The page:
8 – Don’t check emails or social media – It can be tempting to check emails and social media first thing, but refrain from doing so. If it’s urgent, you won’t be contacted by email or social media. The messages can wait until you’ve completed your routine. It takes around 24 minutes to find full concentration on a particular task. Perhaps allocate one 30-minute block where you check your emails and social media. Check and send. Then turn of notifications for the rest of the day. Bulk check once more in the evening if you desire.

9 – Have an accountability partner – Having someone to rely on for my morning routine was crucial for turning my morning routine into a habit. If you go by yourself, you’ll find it very easy to convince yourself out of doing the morning routine. However, having someone else there creates accountability. That could be a friend who wants to build a similar morning routine, or it could also be this website, where you pay a predetermined amount of money for not sticking to what you say you would do.

10 – Kill The Hardest And Most Important Tasks First – As Mark Twain famously said, eat the frog first thing in the morning. When you sit down at your desk to start the day, always start with the hardest task that falls at the top of your priority list. Don’t ease into you day, because your brain power diminishes as the day goes on.

 

Conclusion

Don’t take the ideas here as fact. The most important thing is that you create a personalised morning routine that works for you. It’s not going to be perfect straight away. Experiment and adjust as you go.

The most crucial thing is that you consistently turn up each morning. This is vital for turning your morning routine into a habit that sticks.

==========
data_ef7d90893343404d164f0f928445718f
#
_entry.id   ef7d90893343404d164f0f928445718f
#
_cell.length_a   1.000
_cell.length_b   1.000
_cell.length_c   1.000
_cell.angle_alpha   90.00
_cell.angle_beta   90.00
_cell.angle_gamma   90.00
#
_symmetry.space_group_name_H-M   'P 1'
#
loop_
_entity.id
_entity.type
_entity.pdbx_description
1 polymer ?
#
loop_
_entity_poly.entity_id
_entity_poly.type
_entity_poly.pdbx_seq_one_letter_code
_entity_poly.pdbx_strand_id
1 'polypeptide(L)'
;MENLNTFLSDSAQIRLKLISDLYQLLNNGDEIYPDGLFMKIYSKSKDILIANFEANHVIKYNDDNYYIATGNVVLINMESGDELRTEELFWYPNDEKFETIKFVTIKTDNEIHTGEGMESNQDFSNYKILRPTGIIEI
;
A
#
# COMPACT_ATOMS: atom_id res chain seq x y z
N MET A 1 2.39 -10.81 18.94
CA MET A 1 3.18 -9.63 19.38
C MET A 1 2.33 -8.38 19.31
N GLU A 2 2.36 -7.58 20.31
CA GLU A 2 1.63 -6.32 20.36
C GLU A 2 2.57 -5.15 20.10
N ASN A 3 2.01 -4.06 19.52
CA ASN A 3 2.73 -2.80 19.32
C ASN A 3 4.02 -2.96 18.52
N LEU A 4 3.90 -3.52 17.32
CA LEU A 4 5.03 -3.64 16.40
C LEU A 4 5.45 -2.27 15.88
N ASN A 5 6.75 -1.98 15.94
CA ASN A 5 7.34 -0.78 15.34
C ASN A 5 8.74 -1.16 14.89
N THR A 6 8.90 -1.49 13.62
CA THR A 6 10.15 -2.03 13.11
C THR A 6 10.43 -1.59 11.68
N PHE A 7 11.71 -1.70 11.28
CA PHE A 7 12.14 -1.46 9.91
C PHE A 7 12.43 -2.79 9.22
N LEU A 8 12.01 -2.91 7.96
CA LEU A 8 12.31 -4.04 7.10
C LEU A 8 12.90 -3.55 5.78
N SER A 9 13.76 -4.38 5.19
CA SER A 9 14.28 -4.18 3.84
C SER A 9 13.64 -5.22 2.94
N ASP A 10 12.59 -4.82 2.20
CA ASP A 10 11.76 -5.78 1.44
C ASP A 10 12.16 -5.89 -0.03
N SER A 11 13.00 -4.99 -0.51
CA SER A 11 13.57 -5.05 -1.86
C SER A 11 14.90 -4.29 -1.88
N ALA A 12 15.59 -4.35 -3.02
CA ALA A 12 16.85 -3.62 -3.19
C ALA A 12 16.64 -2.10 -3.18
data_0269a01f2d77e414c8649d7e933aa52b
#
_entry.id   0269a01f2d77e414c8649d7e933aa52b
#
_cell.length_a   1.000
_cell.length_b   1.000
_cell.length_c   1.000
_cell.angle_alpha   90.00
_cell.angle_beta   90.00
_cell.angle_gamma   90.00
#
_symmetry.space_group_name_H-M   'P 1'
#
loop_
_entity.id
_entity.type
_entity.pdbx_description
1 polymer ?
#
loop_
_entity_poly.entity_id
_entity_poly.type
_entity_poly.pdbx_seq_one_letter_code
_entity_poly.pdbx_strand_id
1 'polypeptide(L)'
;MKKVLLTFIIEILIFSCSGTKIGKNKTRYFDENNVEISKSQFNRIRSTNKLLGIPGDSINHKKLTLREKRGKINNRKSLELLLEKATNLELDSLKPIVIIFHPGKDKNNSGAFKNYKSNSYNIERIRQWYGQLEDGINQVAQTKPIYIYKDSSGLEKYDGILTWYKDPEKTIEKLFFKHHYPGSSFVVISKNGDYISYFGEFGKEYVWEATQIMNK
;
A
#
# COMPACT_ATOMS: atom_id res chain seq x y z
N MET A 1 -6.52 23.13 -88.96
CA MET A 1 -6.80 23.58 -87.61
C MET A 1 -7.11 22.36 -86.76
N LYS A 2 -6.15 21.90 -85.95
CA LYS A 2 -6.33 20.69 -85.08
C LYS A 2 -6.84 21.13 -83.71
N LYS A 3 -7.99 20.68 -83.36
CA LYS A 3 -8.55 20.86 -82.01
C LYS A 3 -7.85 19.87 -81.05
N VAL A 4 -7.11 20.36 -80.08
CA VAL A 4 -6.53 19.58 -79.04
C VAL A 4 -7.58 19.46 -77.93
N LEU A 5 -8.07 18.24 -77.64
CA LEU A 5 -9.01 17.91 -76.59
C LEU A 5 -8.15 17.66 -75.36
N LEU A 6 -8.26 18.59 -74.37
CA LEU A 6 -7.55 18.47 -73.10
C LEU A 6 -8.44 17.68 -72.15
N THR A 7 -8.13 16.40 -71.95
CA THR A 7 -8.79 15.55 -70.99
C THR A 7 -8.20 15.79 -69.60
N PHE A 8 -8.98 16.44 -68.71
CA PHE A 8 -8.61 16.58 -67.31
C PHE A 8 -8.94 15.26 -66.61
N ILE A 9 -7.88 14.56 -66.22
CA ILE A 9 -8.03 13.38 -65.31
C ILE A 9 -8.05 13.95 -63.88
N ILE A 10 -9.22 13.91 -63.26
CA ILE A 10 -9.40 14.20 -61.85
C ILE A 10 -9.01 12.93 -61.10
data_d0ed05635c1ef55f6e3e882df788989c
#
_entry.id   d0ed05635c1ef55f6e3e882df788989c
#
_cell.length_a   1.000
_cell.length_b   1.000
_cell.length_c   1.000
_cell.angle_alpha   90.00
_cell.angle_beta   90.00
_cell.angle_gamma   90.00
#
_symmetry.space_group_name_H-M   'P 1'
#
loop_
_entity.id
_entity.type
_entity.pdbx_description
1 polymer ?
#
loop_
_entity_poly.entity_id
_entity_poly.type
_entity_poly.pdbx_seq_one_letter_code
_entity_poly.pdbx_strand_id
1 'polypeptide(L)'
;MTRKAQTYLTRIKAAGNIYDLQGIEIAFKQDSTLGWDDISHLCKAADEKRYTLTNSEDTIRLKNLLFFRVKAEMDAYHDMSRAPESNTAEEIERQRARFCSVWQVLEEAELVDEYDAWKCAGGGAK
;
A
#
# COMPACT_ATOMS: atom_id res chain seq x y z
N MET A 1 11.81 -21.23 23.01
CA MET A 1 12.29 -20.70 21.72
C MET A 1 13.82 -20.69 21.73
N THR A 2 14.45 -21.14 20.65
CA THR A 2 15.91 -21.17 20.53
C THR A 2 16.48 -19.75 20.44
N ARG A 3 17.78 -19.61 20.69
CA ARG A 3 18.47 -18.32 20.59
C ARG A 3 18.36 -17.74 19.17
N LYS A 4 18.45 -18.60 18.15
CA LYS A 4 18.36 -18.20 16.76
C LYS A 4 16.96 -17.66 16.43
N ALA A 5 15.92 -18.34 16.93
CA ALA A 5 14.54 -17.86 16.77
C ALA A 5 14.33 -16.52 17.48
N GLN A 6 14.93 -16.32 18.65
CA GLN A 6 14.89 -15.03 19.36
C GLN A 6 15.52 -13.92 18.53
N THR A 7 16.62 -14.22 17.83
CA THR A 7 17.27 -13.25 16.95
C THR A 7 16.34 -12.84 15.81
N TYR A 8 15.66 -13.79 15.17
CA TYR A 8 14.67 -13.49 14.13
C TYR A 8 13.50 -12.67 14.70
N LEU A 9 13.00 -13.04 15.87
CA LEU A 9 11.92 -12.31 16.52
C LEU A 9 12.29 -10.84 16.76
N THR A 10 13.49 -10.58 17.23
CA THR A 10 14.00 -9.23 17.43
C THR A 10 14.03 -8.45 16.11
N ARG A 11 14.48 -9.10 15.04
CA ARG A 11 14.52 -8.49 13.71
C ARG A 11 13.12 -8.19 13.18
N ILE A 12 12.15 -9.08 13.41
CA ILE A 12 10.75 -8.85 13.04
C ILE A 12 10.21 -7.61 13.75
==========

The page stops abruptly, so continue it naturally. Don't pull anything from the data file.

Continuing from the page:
Record your progress and don’t forget to reward yourself for all the small wins along the way.

And last of all, if you can’t find an accountability partner, I’ll be your partner. Get in touch here.

Thanks for reading!

All the best, Daniel Beaumont, 9th February 2017


About the Author

Hello everyone, I’m Daniel – a 27 year old writer from the north of England, currently living in Bucharest, Romania, where I’m currently writing my first book.

I am passionate by the human experience, especially the connection between travel, life and personal development.

Since 2012 I’ve been on transformational journey, travelling 40 countries across 4 continents.

During my journey, I discovered that travel is a great catalyst for one’s personal growth, and now I want to share want i’ve learned and empower others to embark on their own personal travel journey.

Feel free to read more about my story or get in touch with me here if you have question.